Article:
But if you’re new to us and haven’t heard about this yet, here’s the gist:
- Google wants its users to find what they’re searching for as quickly and conveniently as possible. This makes their users stick around, which makes Google all the monies.
- The technical structure of your website either helps Google do the above or makes it more difficult (let’s call the latter “bad SEO”).
- Your bad SEO makes it harder for Google to give its users high-quality content that’s relevant to what they searched for, delivered via a fast and UX-optimized website. AKA: Your website is hurting Google’s ability to satisfy its users, so they’re going to penalize you by lowering your SERPs rankings and suppressing paid performance.
- Yes, even though you paid Google for that traffic — they don’t care. Their terms and conditions are clear. They’re taking their toys and going home because your website makes them sad.
- Additionally, Google doesn’t care if most of your traffic comes via desktop. If any element of your desktop or mobile site doesn’t meet their standards, paid performance will be suppressed.
The underlying role of SEO in SEM success cannot be overstated. The best marketers acknowledge this freely, but the inverse is discussed far less often.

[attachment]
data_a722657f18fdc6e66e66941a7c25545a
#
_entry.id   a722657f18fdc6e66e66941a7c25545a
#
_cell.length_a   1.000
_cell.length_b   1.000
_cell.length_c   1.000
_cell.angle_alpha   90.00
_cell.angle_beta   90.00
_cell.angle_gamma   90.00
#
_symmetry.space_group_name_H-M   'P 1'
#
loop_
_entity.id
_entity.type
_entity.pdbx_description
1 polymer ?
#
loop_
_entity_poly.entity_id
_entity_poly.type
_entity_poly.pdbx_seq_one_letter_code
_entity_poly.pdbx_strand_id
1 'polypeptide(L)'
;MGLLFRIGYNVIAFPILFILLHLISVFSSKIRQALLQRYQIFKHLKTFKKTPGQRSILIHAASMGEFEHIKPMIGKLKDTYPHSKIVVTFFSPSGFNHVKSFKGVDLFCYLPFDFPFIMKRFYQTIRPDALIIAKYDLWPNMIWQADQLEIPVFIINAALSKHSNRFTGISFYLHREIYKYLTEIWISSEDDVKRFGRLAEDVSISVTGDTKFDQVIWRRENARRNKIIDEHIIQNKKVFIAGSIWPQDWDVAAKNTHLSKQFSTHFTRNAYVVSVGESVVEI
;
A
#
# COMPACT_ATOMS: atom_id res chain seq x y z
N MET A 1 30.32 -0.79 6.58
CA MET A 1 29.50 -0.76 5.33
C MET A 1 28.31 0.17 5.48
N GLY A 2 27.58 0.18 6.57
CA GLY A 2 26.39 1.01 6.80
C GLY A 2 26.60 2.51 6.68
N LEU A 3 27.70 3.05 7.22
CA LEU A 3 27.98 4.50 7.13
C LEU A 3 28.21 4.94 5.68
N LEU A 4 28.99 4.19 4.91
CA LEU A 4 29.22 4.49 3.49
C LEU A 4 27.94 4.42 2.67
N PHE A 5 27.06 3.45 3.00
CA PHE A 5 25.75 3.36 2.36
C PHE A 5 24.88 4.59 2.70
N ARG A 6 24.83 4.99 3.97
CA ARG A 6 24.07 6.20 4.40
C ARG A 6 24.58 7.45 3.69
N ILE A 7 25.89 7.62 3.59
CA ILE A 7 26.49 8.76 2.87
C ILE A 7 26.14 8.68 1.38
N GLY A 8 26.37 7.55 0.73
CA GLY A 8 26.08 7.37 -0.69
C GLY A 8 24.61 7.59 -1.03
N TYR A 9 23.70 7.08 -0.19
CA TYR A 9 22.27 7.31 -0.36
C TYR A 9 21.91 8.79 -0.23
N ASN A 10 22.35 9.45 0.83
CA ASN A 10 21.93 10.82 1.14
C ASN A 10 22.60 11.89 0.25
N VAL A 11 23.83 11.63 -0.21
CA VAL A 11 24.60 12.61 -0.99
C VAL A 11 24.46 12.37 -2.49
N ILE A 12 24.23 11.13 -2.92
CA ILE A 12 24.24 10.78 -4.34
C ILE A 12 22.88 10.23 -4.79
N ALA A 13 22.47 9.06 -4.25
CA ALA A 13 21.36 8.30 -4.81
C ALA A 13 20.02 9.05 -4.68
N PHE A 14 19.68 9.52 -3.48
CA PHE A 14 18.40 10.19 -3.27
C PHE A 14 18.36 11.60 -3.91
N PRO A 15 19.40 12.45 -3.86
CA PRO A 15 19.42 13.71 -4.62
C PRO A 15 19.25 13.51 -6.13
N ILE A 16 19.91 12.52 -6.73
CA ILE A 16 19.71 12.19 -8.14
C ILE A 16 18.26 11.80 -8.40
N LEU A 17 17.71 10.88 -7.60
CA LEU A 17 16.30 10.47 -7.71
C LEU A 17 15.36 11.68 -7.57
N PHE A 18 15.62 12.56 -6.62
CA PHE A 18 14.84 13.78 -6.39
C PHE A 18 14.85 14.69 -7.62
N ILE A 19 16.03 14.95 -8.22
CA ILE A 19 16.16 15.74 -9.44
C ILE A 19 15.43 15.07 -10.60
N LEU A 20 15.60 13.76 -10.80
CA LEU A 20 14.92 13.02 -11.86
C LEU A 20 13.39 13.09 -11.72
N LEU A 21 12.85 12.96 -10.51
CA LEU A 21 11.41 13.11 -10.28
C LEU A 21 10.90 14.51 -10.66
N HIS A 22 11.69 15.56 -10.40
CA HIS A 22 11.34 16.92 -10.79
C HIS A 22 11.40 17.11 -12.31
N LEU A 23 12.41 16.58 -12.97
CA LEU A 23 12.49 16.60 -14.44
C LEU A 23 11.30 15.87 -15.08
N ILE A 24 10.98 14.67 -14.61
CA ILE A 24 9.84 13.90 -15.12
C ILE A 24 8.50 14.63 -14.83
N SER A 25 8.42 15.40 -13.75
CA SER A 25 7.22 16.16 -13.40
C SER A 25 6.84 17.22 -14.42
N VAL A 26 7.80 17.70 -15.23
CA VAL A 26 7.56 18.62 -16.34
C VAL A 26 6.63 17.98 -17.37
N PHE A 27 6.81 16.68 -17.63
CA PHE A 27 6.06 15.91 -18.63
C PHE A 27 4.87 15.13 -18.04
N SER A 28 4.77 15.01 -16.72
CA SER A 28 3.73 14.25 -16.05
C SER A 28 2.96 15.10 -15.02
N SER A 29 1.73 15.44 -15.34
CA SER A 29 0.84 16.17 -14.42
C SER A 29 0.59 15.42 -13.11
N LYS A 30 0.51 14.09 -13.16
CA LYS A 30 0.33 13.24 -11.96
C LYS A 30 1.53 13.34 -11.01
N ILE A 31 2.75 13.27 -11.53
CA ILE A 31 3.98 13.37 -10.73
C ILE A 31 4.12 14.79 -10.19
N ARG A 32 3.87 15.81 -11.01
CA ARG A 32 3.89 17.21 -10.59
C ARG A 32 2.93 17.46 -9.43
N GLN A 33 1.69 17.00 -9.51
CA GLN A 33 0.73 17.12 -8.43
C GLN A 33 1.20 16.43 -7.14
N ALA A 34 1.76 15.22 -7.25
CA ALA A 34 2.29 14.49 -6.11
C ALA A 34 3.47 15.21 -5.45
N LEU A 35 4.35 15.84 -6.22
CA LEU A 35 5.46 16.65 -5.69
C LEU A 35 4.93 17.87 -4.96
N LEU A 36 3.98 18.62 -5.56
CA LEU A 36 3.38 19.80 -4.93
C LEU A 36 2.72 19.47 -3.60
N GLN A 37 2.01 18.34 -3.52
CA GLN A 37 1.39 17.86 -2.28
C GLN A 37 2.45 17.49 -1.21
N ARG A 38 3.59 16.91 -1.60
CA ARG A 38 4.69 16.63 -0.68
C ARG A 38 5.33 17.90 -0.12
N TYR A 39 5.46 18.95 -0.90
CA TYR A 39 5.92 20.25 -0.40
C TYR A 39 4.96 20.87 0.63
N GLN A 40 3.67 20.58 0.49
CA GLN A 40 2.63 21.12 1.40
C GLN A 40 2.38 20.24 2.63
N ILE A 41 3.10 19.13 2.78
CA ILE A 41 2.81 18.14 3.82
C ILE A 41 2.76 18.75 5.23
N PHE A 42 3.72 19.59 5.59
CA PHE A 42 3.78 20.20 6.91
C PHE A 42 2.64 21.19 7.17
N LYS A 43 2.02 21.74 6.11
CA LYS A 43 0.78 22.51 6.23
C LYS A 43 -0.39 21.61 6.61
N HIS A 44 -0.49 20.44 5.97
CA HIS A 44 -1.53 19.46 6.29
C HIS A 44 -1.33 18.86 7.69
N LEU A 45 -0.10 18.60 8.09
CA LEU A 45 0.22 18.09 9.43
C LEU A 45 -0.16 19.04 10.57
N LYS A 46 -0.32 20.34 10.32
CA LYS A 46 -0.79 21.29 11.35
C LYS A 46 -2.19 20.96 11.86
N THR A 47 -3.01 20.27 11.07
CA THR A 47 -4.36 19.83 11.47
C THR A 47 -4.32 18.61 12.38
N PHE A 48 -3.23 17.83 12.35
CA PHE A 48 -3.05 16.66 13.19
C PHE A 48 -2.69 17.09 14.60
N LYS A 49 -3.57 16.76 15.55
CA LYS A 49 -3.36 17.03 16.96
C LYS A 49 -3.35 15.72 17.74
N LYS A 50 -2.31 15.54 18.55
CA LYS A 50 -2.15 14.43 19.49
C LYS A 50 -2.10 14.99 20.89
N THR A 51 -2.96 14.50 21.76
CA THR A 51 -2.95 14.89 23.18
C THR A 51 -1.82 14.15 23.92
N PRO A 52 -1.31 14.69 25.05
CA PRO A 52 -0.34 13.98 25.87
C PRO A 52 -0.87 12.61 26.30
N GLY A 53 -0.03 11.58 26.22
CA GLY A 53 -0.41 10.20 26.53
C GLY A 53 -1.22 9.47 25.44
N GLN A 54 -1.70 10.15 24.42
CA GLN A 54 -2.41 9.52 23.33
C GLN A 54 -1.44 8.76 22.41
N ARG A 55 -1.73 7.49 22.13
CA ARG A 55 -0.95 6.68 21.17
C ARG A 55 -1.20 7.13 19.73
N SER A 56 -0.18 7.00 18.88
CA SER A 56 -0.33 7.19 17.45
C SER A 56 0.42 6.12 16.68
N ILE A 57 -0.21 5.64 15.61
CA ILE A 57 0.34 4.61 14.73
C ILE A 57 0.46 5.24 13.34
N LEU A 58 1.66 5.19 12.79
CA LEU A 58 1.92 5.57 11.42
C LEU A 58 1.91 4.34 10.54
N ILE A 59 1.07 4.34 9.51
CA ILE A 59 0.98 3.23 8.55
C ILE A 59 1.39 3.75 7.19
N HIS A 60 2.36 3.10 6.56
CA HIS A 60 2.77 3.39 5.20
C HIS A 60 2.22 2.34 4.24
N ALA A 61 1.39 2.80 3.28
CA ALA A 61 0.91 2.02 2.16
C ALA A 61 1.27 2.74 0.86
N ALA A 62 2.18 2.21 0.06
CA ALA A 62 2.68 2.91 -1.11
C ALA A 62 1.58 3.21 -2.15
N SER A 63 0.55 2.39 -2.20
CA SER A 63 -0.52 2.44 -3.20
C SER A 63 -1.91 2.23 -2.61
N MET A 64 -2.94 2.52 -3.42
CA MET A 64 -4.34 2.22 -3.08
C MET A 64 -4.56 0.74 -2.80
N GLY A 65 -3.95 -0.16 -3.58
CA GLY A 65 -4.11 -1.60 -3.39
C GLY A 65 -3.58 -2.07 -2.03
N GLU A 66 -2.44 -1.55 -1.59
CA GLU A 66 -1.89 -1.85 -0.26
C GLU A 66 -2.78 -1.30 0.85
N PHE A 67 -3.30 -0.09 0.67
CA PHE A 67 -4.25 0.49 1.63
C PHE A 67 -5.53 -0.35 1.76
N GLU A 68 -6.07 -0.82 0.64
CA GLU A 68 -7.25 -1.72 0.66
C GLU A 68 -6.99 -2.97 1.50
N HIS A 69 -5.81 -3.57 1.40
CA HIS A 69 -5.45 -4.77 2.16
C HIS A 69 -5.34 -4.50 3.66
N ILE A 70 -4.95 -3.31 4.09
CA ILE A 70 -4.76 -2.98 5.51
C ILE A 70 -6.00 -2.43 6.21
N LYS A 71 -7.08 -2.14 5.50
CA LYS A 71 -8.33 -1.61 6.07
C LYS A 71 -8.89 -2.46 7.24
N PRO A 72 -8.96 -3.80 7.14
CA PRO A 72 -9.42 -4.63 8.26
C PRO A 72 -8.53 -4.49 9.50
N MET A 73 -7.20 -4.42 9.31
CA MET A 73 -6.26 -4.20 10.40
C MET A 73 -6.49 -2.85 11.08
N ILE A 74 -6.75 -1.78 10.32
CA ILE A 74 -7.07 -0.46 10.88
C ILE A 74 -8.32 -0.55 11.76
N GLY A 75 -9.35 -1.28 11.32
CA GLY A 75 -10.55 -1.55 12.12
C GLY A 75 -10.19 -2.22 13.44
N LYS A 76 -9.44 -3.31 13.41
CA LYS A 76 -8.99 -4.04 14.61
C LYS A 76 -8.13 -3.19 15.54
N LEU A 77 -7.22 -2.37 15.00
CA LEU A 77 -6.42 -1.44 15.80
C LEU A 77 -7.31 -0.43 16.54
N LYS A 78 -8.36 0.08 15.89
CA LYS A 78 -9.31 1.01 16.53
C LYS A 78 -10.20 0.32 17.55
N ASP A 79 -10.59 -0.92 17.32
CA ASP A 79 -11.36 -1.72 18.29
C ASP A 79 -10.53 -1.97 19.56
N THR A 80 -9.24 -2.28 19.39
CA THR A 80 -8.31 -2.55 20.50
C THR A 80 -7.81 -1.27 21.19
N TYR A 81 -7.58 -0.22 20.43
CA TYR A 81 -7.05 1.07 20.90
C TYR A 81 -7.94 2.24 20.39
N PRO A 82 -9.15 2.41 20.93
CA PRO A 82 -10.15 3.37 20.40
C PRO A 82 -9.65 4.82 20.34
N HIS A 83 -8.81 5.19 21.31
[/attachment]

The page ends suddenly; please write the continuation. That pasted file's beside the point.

Does it work in reverse? How does SEM help SEO?
1. Use insights from SEM performance to improve your SEO strategy
Effective SEM strategies always begin with extensive keyword research to identify relevant and high-performing keywords for your ads. This research can provide valuable SEO strategy insights, helping optimize your website for the same high-performing keywords.
2. SEM ads can increase visibility on SEO content
SEM produces immediate brand visibility in search engine results. This increased visibility offers brand exposure and has been shown to make prospective customers more likely to click on your organic listings when they encounter them later.
3. Faster A/B testing insights
Due to the speed of results available in SEM campaigns, brands can perform A/B testing for different ad copy, landing pages, or call-to-actions and transfer these learnings to the SEO strategy as well as to optimizing ongoing SEM efforts. This is a faster way to identify subtleties in user behavior, user preferences, and the effectiveness of value proposition messaging and other content elements.
4. SEM can support link building, which helps SEO
SEM campaigns don’t directly impact your website’s backlink profile, but they can indirectly support link building. SEM ads drive traffic to your website. Invariably, some of those visitors will find your content valuable and share the link with friends, family, or colleagues in their organization (driving direct organic traffic) and/or linking to your content from their website or social media profiles. This organic sharing and linking is one of the components that defines your website’s overall authority and ranking potential.
3 ways you need to think differently about SEO and SEM
So much of marketing success isn’t really about tactical deployments but about the strategic thinking that informs what, when, where, and how specific actions are taken.
Sustained growth marketing requires better marketing thinking.